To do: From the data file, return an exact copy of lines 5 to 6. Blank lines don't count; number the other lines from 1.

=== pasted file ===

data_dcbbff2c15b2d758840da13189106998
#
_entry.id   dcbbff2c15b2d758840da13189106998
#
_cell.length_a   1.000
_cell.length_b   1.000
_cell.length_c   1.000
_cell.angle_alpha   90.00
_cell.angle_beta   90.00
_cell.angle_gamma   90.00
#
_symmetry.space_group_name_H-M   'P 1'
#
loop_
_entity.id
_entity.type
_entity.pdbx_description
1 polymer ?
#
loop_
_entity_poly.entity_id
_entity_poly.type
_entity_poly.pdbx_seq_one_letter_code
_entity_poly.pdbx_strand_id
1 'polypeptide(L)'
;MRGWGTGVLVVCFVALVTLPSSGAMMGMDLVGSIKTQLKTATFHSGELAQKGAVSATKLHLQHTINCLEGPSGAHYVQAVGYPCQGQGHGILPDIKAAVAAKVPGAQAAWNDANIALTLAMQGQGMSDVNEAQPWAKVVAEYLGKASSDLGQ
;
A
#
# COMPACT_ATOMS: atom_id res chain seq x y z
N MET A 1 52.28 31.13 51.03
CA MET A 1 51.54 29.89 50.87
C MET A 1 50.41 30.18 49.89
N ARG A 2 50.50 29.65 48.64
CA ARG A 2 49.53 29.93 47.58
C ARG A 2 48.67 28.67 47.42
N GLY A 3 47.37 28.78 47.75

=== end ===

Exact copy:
_cell.length_a   1.000
_cell.length_b   1.000